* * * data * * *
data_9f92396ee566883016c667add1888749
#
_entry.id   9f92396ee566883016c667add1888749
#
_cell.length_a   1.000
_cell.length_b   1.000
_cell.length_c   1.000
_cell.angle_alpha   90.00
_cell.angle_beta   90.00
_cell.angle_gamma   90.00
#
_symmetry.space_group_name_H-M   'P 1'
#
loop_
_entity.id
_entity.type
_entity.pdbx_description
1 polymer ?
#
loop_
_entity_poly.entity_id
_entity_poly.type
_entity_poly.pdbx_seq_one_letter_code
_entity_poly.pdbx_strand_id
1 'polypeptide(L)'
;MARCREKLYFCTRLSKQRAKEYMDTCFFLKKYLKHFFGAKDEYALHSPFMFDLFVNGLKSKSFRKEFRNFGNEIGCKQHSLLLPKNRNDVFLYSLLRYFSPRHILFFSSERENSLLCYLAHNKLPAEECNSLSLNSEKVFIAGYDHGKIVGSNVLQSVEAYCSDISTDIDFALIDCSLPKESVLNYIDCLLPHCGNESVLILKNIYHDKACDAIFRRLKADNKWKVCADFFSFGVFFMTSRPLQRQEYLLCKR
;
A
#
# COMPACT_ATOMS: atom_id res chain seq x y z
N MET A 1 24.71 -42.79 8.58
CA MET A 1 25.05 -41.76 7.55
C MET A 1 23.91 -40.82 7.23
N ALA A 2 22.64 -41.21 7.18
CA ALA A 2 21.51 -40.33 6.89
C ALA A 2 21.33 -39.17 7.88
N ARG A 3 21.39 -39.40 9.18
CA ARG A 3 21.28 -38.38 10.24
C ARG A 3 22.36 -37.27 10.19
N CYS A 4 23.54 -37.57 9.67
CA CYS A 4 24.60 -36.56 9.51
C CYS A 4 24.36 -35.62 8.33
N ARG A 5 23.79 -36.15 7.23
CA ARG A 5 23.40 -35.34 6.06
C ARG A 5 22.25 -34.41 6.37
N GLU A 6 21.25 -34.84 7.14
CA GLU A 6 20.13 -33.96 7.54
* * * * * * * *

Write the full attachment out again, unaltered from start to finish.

data_9f92396ee566883016c667add1888749
#
_entry.id   9f92396ee566883016c667add1888749
#
_cell.length_a   1.000
_cell.length_b   1.000
_cell.length_c   1.000
_cell.angle_alpha   90.00
_cell.angle_beta   90.00
_cell.angle_gamma   90.00
#
_symmetry.space_group_name_H-M   'P 1'
#
loop_
_entity.id
_entity.type
_entity.pdbx_description
1 polymer ?
#
loop_
_entity_poly.entity_id
_entity_poly.type
_entity_poly.pdbx_seq_one_letter_code
_entity_poly.pdbx_strand_id
1 'polypeptide(L)'
;MARCREKLYFCTRLSKQRAKEYMDTCFFLKKYLKHFFGAKDEYALHSPFMFDLFVNGLKSKSFRKEFRNFGNEIGCKQHSLLLPKNRNDVFLYSLLRYFSPRHILFFSSERENSLLCYLAHNKLPAEECNSLSLNSEKVFIAGYDHGKIVGSNVLQSVEAYCSDISTDIDFALIDCSLPKESVLNYIDCLLPHCGNESVLILKNIYHDKACDAIFRRLKADNKWKVCADFFSFGVFFMTSRPLQRQEYLLCKR
;
A
#
# COMPACT_ATOMS: atom_id res chain seq x y z
N MET A 1 24.71 -42.79 8.58
CA MET A 1 25.05 -41.76 7.55
C MET A 1 23.91 -40.82 7.23
N ALA A 2 22.64 -41.21 7.18
CA ALA A 2 21.51 -40.33 6.89
C ALA A 2 21.33 -39.17 7.88
N ARG A 3 21.39 -39.40 9.18
CA ARG A 3 21.28 -38.38 10.24
C ARG A 3 22.36 -37.27 10.19
N CYS A 4 23.54 -37.57 9.67
CA CYS A 4 24.60 -36.56 9.51
C CYS A 4 24.36 -35.62 8.33
N ARG A 5 23.79 -36.15 7.23
CA ARG A 5 23.40 -35.34 6.06
C ARG A 5 22.25 -34.41 6.37
N GLU A 6 21.25 -34.84 7.14
CA GLU A 6 20.13 -33.96 7.54